Can a California Accident Victim Recover Criminal Restitution and a Civil Judgment from a Personal Injury Lawsuit? The California Court of Appeals Says "Yes".
There are cases where an injured person may pursue restitution through the civil justice system against a defendant who has already been cruelly prosecuted and convicted for the harm that forms the basis for the civil action. In these cases the injured person may also see criminal restitution to compensate for their injuries.
Often, the criminal court will enter an award of restitution against the defendant pursuant to California Penal Code section 1202.4. When this happens, may an injured person file a civil suit against the same defendants who has been ordered to pay restitution in the criminal court and receive compensation in a civil court?
The answer is: yes.
In the recent case of Vigilant Insurance Company v. Chiu (2009), 175 Cal. App. 4th 438. In that case, Mr. Chiu tried to reverse a civil judgment against him of nearly $500,000. Mr. Chiu argued that since a criminal court had previously found him guilty of grand theft and ordered him to pay $615,000 in restitution, the plaintiff, Vigilant Insurance Company, already had a valid judgment against him and could not enter a second judgment based upon the same facts in civil court.
The appellate court disagreed upholding the civil damages judgment against Mr. Chiu. The court stated that the issue in front of it was, "does an order of restitution under Section 1202.4 in favor of a victim of a crime preclude the victim... from pursuing a separate civil action a stunned the same facts from which the criminal conviction arose?" The court ruled, "no".
Proposition 8, which includes Section 1202.4, is entitled the "Victim's Bill of Rights". The Proposition added a section to the California Constitution stating that "all persons who suffer losses as a result of criminal activity shall have the right to seek and secure restitution from the persons convicted of the crimes causing the losses they suffered."
Section 1202.4 states: "It is the intent of the Legislature that a victim of a crime who incurs any economic loss as a result of the commission of a crime shall receive restitution directly from any defendant convicted of that crime." Complete restitution for the victim's economic loss is required by the statute unless the court finds "compelling and extraordinary reasons for not doing so." To better enable crime victims to collect restitution, the Legislature added a section in 1996 which states "A restitution order imposed pursuant to subdivision (f) shall be enforceable as if the order were a civil judgment."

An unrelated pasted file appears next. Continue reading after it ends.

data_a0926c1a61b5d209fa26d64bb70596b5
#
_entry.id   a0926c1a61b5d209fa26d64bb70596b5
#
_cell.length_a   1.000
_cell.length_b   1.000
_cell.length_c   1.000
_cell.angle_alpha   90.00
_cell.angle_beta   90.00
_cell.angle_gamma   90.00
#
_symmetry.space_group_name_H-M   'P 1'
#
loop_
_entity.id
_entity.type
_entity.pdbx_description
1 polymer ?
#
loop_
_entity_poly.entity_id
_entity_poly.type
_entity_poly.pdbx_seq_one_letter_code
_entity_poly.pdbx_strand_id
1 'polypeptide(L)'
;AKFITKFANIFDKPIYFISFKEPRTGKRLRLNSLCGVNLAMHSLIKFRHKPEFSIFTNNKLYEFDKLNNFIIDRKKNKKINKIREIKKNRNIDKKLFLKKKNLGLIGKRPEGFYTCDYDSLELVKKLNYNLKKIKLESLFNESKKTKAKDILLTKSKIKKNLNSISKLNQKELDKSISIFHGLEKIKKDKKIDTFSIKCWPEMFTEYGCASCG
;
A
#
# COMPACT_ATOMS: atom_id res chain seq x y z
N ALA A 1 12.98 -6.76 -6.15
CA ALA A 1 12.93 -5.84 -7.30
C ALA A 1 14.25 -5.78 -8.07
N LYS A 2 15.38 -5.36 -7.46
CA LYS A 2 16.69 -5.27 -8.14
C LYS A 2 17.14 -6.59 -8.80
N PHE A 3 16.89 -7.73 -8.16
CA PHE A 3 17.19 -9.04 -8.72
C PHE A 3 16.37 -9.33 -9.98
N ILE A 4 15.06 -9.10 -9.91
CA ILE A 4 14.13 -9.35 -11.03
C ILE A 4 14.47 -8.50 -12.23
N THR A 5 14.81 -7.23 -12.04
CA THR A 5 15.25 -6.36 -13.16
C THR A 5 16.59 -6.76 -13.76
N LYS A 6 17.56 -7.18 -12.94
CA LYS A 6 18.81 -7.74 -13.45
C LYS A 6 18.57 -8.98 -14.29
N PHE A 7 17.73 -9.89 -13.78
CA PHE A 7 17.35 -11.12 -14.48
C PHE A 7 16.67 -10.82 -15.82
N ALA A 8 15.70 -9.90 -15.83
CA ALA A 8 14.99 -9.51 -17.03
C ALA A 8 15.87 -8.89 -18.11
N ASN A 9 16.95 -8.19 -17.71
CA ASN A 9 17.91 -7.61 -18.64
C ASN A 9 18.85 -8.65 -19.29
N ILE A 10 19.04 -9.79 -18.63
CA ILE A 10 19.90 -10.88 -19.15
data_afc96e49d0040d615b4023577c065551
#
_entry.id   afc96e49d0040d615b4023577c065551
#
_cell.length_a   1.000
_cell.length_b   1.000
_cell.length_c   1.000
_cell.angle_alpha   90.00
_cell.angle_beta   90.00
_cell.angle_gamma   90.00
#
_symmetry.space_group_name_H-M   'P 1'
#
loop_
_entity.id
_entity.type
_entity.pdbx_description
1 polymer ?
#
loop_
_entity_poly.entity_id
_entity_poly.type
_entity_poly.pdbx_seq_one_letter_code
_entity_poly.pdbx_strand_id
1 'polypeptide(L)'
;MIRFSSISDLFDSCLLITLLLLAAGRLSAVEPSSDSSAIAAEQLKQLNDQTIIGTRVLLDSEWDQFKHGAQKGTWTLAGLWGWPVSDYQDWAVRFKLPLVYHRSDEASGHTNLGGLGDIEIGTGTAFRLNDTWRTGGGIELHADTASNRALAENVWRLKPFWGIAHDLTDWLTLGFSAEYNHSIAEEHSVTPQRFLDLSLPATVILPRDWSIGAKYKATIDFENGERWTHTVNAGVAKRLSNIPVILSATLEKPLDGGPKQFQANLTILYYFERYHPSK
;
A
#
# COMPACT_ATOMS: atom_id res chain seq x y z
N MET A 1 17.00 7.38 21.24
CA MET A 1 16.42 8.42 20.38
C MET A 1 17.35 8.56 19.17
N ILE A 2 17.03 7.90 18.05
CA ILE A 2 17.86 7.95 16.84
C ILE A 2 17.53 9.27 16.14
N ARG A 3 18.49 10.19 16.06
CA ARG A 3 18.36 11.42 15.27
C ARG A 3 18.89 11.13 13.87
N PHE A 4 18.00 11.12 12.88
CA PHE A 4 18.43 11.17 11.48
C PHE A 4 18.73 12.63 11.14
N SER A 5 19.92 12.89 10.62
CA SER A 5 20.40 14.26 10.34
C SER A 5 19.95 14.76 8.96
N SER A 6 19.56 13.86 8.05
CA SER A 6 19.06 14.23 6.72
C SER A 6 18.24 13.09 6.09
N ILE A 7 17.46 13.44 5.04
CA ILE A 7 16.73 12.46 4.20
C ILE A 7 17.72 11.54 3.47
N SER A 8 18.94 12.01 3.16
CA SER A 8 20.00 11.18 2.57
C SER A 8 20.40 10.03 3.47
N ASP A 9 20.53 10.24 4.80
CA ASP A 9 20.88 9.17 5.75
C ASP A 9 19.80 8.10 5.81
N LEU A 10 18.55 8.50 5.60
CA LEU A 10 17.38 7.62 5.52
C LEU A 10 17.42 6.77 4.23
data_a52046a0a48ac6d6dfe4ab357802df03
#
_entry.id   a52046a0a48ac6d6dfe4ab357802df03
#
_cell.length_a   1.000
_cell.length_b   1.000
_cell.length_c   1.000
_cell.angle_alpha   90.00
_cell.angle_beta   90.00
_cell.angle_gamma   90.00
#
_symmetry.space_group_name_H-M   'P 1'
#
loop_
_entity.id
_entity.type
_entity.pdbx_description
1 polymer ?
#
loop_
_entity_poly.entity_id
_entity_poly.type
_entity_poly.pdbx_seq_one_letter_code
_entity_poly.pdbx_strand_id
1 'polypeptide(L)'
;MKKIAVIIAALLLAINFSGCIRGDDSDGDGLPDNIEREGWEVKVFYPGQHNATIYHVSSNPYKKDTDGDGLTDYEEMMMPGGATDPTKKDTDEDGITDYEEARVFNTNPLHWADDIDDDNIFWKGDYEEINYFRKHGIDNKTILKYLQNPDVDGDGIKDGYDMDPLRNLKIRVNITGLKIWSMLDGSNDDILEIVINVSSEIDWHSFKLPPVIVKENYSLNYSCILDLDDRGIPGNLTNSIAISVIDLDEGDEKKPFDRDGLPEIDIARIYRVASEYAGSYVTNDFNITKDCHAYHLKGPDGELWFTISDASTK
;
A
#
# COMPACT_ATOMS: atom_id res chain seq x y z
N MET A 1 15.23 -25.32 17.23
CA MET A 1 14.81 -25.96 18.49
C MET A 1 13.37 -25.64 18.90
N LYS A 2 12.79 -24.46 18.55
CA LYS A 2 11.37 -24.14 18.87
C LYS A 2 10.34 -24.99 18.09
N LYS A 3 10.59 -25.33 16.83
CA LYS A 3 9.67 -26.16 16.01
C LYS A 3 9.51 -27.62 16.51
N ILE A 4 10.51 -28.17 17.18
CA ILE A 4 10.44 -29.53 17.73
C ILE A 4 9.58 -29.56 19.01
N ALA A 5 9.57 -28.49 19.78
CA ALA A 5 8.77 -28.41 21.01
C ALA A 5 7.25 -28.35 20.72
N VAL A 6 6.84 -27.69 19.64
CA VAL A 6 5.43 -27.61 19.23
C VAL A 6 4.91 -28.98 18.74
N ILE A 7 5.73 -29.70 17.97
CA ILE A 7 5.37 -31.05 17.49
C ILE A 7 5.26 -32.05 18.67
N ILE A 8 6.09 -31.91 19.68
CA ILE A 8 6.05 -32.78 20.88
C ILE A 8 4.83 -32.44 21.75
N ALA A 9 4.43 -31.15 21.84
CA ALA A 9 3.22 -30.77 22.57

In reading Section 1202.4, the court in Chiu held that the Legislature had a clear intent to allow the victim of a crime to pursue a separate civil remedy regardless of the restitution order in a criminal court.
One of Mr. Chiu's arguments was that the ability of the plaintiff to obtain a criminal restitution order and a civil judgment allows the plaintiff to recover the same sums of money twice. However, the appellate court rejected that claim as incorrect. The court held, to the extent there is any duplication in the amounts ordered for restitution in the criminal case and a judgment in a subsequent civil action, that Section 1202.4(j) provides a set off for those amounts. Subsection (j) states: "... Restitution collected pursuant to this subdivision shall be credited to any other judgments for the same losses obtained against the defendant arising out of the crime for which the defendant was convicted." This subsection prevents the possibility of double recovery through criminal restitution and a civil action. Accordingly, the court in Chiu held that Mr. Chiu's obligation to reimburse Vigilant for his theft would credit criminal restitution order for every dollar paid pursuant to the civil judgment.
What does this case mean for lawyers and personal injury victims? For the lawyers, it means that when discussing a possible civil case with a injured person victimized by crime, lawyers should make sure the injured person pursues a criminal restitution avenue as well as every viable civil remedy. This is particularly true when a civil remedy may not provide much in the way of compensation for the injured person due to cost of litigation problems, liability issues, judgment proof defendants, or any other number of factors. In those cases, the criminal restitution mechanism can provide the injured person with a method to recover at least some of the damages it suffered.
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